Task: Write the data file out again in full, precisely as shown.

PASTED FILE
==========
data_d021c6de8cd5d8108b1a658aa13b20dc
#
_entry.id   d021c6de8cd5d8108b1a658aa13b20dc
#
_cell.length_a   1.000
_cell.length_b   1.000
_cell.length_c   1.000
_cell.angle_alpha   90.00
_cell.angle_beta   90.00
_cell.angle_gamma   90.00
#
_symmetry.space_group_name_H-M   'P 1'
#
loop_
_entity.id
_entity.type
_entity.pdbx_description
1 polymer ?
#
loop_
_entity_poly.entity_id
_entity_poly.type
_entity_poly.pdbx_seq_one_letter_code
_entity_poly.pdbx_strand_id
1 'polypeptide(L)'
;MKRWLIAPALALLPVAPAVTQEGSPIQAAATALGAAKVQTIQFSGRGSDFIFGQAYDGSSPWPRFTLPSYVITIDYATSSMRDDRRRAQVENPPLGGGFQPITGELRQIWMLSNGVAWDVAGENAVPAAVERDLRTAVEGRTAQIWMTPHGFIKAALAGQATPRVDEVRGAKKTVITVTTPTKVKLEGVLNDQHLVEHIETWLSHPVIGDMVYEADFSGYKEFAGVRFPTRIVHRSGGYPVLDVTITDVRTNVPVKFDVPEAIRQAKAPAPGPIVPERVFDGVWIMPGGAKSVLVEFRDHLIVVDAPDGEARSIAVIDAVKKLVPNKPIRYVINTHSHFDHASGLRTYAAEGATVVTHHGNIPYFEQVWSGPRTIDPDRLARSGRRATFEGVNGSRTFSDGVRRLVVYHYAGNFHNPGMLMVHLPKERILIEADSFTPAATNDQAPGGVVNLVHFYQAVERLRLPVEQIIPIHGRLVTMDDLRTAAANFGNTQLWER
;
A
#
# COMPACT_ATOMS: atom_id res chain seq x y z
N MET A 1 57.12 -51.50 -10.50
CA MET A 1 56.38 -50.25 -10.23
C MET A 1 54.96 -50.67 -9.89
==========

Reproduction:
data_d021c6de8cd5d8108b1a658aa13b20dc
#
_entry.id   d021c6de8cd5d8108b1a658aa13b20dc
#
_cell.length_a   1.000
_cell.length_b   1.000
_cell.length_c   1.000
_cell.angle_alpha   90.00
_cell.angle_beta   90.00
_cell.angle_gamma   90.00
#
_symmetry.space_group_name_H-M   'P 1'
#
loop_
_entity.id
_entity.type
_entity.pdbx_description
1 polymer ?
#
loop_
_entity_poly.entity_id
_entity_poly.type
_entity_poly.pdbx_seq_one_letter_code
_entity_poly.pdbx_strand_id
1 'polypeptide(L)'
;MKRWLIAPALALLPVAPAVTQEGSPIQAAATALGAAKVQTIQFSGRGSDFIFGQAYDGSSPWPRFTLPSYVITIDYATSSMRDDRRRAQVENPPLGGGFQPITGELRQIWMLSNGVAWDVAGENAVPAAVERDLRTAVEGRTAQIWMTPHGFIKAALAGQATPRVDEVRGAKKTVITVTTPTKVKLEGVLNDQHLVEHIETWLSHPVIGDMVYEADFSGYKEFAGVRFPTRIVHRSGGYPVLDVTITDVRTNVPVKFDVPEAIRQAKAPAPGPIVPERVFDGVWIMPGGAKSVLVEFRDHLIVVDAPDGEARSIAVIDAVKKLVPNKPIRYVINTHSHFDHASGLRTYAAEGATVVTHHGNIPYFEQVWSGPRTIDPDRLARSGRRATFEGVNGSRTFSDGVRRLVVYHYAGNFHNPGMLMVHLPKERILIEADSFTPAATNDQAPGGVVNLVHFYQAVERLRLPVEQIIPIHGRLVTMDDLRTAAANFGNTQLWER
;
A
#
# COMPACT_ATOMS: atom_id res chain seq x y z
N MET A 1 57.12 -51.50 -10.50
CA MET A 1 56.38 -50.25 -10.23
C MET A 1 54.96 -50.67 -9.89